Michigan officials on Dec. 11 announced the state’s scheduled Jan. 1, 2021, minimum wage increase is not expected to go into effect due to high unemployment numbers.
Under Michigan’s Improved Workforce Opportunity Act, passed in 2018, minimum wage increases will not go into effect if the state’s unemployment rate is higher than 8.5 percent.
UPDATE (Jan. 5, 2021): Michigan officials have updated the state’s minimum wage posting to reflect no increase for 2021.
“While Michigan’s October unemployment rate continued its downward trend and is 5.5 percent, the annual average from January through October currently sits at 10.2 percent and is highly unlikely to dip below the 8.5 percent threshold when (the U.S. Bureau of Labor Statistics) releases the final 2020 unemployment numbers for Michigan,” according to a release from the Michigan Bureau of Employment Relations, Wage and Hour Division.
Related: Early 2021 Minimum Wage Rates
Michigan 2021 Minimum Wage
Should the unemployment numbers hold as expected, minimum wage in Michigan will stay at $9.65 an hour in 2021.
The state does have separate rates for other types of workers, which would be:
- 85 percent rate for minors ages 16 and 17 – $8.20
- Tipped employees rate – $3.67
- Training wage for newly hired employees ages 16 and 17 for their first 90 days of employment – $4.25
Looking ahead, the next minimum wage increase in Michigan, should the unemployment numbers rebound, will take the state to $9.87, the figure it would have been at the beginning of 2021.
Check out Michigan’s minimum wage law for other employer requirements.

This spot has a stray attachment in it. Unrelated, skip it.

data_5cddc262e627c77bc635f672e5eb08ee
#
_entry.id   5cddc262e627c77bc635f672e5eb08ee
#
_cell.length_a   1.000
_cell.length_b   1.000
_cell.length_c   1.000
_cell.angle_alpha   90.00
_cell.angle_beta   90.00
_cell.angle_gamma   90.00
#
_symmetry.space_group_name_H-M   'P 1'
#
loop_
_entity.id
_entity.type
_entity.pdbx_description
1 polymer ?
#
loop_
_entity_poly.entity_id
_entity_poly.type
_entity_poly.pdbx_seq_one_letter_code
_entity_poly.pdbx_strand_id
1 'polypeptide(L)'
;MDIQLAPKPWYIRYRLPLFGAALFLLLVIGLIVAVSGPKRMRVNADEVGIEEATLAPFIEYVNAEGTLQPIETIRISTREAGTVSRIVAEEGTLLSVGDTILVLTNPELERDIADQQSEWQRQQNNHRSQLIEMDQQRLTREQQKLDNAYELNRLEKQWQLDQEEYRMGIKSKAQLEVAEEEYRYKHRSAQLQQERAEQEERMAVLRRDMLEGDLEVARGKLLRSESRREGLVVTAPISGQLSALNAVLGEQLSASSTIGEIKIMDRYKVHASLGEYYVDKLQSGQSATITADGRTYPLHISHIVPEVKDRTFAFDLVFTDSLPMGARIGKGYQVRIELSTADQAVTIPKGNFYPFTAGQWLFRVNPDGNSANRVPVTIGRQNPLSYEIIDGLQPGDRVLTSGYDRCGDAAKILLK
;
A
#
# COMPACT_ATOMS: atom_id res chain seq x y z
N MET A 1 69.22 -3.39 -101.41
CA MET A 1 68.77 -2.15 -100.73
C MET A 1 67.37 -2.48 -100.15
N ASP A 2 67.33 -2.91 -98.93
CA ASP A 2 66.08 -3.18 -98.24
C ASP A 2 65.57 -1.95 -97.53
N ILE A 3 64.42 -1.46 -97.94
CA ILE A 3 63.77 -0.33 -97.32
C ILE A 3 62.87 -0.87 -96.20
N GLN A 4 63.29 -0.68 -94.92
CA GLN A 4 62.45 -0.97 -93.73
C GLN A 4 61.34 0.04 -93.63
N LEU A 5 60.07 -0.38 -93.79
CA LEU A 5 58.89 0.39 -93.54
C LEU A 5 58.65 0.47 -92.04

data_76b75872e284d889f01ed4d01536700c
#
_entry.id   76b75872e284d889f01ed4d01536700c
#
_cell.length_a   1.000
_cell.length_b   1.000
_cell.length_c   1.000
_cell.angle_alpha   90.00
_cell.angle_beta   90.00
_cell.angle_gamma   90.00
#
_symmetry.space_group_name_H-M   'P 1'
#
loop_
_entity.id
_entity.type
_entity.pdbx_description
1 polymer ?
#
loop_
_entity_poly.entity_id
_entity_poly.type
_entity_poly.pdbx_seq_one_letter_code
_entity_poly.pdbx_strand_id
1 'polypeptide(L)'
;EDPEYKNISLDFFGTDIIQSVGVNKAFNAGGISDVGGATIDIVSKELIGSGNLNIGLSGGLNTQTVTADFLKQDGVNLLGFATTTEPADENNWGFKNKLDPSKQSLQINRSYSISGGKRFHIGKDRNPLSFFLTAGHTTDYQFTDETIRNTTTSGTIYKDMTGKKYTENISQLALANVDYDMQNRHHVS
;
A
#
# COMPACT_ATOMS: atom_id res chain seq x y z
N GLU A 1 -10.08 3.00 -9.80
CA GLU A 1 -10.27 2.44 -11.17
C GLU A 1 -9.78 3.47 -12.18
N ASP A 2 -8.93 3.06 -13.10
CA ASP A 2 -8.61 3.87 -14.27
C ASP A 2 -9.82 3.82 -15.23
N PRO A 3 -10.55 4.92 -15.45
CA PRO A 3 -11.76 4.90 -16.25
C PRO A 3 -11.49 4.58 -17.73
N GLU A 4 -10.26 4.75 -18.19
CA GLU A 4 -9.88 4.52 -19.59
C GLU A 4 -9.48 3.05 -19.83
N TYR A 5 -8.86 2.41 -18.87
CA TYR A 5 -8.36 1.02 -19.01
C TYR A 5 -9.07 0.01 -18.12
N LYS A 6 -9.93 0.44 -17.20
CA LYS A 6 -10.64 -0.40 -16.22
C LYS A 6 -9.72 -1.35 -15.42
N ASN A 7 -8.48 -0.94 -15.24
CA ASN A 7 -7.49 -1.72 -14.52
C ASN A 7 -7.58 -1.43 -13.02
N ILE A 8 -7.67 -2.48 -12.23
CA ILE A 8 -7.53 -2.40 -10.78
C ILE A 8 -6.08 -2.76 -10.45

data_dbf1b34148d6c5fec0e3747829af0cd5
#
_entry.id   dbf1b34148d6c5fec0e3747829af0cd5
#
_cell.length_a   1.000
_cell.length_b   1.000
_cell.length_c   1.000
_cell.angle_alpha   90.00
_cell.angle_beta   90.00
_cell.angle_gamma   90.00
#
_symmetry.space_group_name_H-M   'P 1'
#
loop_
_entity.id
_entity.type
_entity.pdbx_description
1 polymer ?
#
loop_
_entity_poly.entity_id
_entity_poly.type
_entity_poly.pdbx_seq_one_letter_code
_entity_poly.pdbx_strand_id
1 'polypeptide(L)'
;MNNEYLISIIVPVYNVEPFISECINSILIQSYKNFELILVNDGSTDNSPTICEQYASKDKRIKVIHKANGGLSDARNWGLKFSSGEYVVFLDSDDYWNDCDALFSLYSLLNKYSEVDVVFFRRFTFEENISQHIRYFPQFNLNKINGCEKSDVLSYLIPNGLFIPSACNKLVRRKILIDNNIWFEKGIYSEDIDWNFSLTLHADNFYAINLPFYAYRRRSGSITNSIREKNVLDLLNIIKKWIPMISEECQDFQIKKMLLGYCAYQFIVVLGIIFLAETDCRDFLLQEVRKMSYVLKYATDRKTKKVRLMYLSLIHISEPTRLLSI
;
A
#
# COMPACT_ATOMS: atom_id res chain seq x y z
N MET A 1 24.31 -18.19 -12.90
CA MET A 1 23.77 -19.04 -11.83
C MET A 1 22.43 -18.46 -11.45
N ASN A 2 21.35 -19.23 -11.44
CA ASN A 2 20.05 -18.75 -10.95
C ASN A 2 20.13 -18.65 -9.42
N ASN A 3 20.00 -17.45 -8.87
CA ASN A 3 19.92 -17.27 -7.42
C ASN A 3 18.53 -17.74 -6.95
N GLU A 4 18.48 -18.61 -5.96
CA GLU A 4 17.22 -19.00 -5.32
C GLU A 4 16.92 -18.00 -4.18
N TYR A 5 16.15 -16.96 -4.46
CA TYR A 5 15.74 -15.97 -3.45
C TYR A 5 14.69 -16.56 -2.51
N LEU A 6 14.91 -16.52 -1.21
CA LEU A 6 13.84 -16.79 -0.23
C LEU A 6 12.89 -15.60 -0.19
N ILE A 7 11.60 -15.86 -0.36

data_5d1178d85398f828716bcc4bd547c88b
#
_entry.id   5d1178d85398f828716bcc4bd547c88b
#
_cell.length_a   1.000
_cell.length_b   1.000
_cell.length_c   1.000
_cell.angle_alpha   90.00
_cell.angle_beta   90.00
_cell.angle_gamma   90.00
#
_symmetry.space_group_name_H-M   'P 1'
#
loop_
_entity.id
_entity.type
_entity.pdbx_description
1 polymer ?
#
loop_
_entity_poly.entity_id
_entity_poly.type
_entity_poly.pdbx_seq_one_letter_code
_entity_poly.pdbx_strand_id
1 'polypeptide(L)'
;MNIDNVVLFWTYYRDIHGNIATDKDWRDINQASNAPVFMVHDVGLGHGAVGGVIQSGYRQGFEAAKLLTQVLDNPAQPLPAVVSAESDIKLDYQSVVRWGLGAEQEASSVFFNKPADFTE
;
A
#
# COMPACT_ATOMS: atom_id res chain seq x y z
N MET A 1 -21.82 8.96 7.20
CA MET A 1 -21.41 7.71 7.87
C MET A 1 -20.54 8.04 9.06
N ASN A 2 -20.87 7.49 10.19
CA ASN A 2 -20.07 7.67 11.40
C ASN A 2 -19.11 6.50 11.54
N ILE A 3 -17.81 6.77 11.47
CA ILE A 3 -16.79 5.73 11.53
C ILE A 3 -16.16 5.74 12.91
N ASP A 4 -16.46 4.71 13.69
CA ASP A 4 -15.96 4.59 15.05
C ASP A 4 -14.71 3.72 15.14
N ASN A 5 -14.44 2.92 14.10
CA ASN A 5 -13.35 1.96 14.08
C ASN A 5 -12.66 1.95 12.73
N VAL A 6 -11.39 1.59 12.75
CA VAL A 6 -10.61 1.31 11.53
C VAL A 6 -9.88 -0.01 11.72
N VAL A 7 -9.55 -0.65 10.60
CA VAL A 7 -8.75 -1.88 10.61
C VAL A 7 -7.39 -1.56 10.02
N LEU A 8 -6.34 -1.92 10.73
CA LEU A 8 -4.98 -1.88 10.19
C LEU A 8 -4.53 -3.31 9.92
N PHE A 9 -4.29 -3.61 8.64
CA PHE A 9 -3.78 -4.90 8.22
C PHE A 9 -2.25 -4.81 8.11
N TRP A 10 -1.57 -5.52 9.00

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Minimum Wage Nationwide
The economic impacts of the COVID-19 pandemic continue to reverberate across the world of employment law.
And Michigan isn’t alone in how current conditions have affected minimum wage.
Last month, Denver opted to move forward with its minimum wage increase after considering a delay. Virginia earlier this year decided to push back a rate increase.
Still, nearly 20 states will increase their minimum wage rates at the beginning of 2021, along with several other smaller jurisdictions.
Meanwhile, with the federal minimum wage static for more than a decade, there have been discussions at the national level to increase the rate. President-elect Joe Biden has voiced his support for a higher nationwide minimum wage.
In light of the announcement from the state, employers with locations in Michigan should review payroll processes that may have taken the increase into account.
While officials in Michigan seem to believe the minimum wage rate will not increase in 2021, a surge in job growth numbers could alter those plans.
The news from Michigan also highlights the everchanging nature of employment law and the need for companies to stay on top of any potential changes that may impact their locations.